Hillary Clinton's Past and Present: Monica Lewinsky to 2016

In ABC exclusive, Clinton talks to Diane Sawyer about how her life has changed over the years.
5:17 | 06/10/14

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Transcript for Hillary Clinton's Past and Present: Monica Lewinsky to 2016
With speculation swirling that Hillary Clinton's presidential ambitions, the former first lady can be coy when asked about her political intentions. But when she sat down for an exclusive interview with our Diane sawyer, she was very forthcoming about far more personal issues like her age, the sports she loves, and yes, Monica. New York is really our home. Reporter: Hillary Clinton's house is a reminder of the drama shaping her life. The Chicago girl who became a star of Yale law school, the transformation into a political wife of a charismatic candidate for governor of Arkansas. It's not an image question so much as a priority question. Reporter: She also describes what she says was her proudest moment as secretary with the president, the decision to go in and get Osama bin laden. My heart was in my throat because we were watching on the video screen what was happening, and we saw one of the helicopters' tail clip the wall as it tried to get into the compound. You really didn't tell president Clinton about Osama bin laden? No. When president Obama called to tell him, I think the president started by saying something like I assume Hillary's told you. He goes, told me what? Reporter: As we sit together, an old stress has returned. An essay in a magazine making headlines, and political opponents warning they think the topic is still fair game. Monica lewinsky. Mm. Is back in the news. Well, she's perfectly free to do that. She is in my view an American who gets to express herself however she chooses. But that's, you know, not something that I spend a lot of time thinking about. Really? Really. Yeah. I mean, I wrote about it in my book, "Living history." I dealt with it at the time. I have moved on. And that's how I see, you know, my life and my future. You're not looking at me thinking, here she is asking these questions -- No. Because I knew you would. I knew you'd have to. It's something in the news. You have every right to ask. And I have every right to tell you how I feel. Did you call her a narcissistic loony toon? I am not going to comment on what I did or did not say back in the late '90s. Reporter: Those words surfaced recently in notes from years ago, written down by her late friend, Diane Blair. For her part lewinsky writes that her life was overwhelmed by ridicule. She has said she has lived all these years as a punchline. Is there anything you would say to her about her life? Well, I would wish her well. I hope that she is able to, you know, think about her future and construct a life that she finds meaning and satisfaction in. Reporter: Tonight Hillary Clinton's 66 years old. Wow! Reporter: On a schedule almost as taxing as a campaign tour. She and her husband, thanks to some big spenders, including Wall Street companies-r no longer the couple struggling for money. Reportedly, they can charge hundreds of thousands of dollars for speeches. It has been reported you've made $5 million making speeches, the president made more than $100 million? Well, if you -- you have no reason to remember, but we came out of the white house not only dead broke but in debt. We had no money when we got there, and we struggled to, you know, piece together the resources for mortgages, for houses, for Chelsea's education. You know, it was not easy. First of all, we had to pay off all our debts, which you had to make double the money because there's obviously taxes and then pay off the debts and get us houses and take care of family members. Do you think Americans are going to understand five times the median income in this country for one speech? Well, let me put it this way. I thought making speeches for money was a much better thing than getting connected with any one group or company, as so many people who leave public life do. Reporter: The day is winding down. While she says she's still looking ahead to what is possible and what she would leave behind. I probably have as good a sense of how hard the job is as anybody. Age. Age, yes. Isn't it great to be our age? I'm older than you are. You are. Which -- It would be great to be your age again. You would be 69 on election day. That's eightmonths younger than Ronald Reagan. Yeah. It matters. Age matters. It may depending upon who the person is. My mother lived with us until her death at 92, and she was as active and involved and just curious and intellectually capable as people much younger than her. So it's the individual. When are you going to decide whether you're running for president? You know, I'm going to decide when it feels right for me to decide because -- By the end of this year? Well, certainly not before then. Hillary's new book, "Hard choices," comes out Tuesday. As always, our thanks to Diane for that fascinating interview. Make sure to tune in to "Good morning America" tomorrow for robin Roberts' live interview with Hillary Clinton.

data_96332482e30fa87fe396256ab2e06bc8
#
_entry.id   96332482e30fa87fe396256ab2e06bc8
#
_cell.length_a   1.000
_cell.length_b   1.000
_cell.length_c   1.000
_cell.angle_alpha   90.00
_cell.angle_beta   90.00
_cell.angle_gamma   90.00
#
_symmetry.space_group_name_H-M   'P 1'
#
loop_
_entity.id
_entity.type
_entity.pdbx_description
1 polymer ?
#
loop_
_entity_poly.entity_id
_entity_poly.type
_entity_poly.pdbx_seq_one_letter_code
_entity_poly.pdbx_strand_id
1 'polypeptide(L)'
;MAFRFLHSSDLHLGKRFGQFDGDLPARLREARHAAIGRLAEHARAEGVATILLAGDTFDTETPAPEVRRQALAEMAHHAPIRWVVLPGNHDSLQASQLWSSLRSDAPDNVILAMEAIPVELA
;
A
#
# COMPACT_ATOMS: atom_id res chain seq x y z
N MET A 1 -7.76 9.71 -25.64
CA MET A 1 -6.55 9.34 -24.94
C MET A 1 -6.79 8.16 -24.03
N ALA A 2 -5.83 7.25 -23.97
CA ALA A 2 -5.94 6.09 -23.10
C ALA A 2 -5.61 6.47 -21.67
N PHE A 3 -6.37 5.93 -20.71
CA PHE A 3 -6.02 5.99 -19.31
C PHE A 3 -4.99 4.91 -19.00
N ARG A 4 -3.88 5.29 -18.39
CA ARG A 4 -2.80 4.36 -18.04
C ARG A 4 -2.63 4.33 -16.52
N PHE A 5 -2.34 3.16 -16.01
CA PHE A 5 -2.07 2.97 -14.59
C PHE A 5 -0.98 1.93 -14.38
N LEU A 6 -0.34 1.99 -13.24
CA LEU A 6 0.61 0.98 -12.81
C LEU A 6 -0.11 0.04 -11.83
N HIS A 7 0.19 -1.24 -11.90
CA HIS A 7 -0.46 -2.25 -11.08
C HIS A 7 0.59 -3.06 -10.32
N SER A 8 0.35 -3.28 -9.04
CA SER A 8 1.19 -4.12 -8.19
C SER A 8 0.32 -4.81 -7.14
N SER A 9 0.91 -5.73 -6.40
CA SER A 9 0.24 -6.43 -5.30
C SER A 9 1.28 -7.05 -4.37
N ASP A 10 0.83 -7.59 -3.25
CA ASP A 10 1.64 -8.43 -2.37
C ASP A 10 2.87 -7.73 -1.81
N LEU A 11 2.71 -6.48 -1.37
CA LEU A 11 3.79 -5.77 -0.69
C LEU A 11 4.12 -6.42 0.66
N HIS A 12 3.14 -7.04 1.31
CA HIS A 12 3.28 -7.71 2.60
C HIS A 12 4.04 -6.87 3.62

This transcript has been automatically generated and may not be 100% accurate.

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